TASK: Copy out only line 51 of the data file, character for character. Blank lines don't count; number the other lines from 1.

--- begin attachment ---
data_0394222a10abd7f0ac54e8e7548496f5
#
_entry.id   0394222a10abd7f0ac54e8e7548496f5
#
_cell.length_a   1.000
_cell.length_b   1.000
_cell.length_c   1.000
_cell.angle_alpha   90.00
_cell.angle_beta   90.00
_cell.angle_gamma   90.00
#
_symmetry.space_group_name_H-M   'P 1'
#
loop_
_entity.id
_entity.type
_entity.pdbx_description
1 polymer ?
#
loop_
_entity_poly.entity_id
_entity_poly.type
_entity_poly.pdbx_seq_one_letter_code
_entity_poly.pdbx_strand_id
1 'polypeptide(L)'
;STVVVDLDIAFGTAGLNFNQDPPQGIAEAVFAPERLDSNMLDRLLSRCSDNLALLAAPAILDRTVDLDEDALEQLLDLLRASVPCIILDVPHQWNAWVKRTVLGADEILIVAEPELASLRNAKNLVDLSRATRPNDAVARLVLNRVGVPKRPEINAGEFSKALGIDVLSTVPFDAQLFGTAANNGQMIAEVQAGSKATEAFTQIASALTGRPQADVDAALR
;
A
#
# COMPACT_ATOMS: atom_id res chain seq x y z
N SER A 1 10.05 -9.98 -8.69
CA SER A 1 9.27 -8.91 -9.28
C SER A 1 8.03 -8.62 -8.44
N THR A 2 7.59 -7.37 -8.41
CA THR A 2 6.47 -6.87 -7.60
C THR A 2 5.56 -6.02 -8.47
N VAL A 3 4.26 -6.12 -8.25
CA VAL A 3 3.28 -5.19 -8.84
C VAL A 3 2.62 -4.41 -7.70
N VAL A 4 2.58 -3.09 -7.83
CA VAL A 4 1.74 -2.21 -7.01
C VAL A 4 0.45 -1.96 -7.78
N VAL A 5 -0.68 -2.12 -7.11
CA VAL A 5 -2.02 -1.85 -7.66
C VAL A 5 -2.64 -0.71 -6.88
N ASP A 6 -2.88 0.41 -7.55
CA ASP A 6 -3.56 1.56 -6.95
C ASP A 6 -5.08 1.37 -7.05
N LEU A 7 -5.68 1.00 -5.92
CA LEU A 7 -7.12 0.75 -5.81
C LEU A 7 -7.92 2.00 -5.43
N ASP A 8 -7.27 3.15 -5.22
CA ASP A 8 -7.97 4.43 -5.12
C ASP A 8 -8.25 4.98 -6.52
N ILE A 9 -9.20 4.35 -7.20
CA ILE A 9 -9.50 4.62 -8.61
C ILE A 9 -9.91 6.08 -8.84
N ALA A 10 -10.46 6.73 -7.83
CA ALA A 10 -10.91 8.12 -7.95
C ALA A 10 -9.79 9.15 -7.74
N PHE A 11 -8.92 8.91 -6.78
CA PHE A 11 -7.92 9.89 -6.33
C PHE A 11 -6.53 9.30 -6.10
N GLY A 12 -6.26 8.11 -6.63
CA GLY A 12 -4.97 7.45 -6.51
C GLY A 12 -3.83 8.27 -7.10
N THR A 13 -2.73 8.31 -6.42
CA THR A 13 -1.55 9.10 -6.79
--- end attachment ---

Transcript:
C LEU A 7 -7.92 2.00 -5.43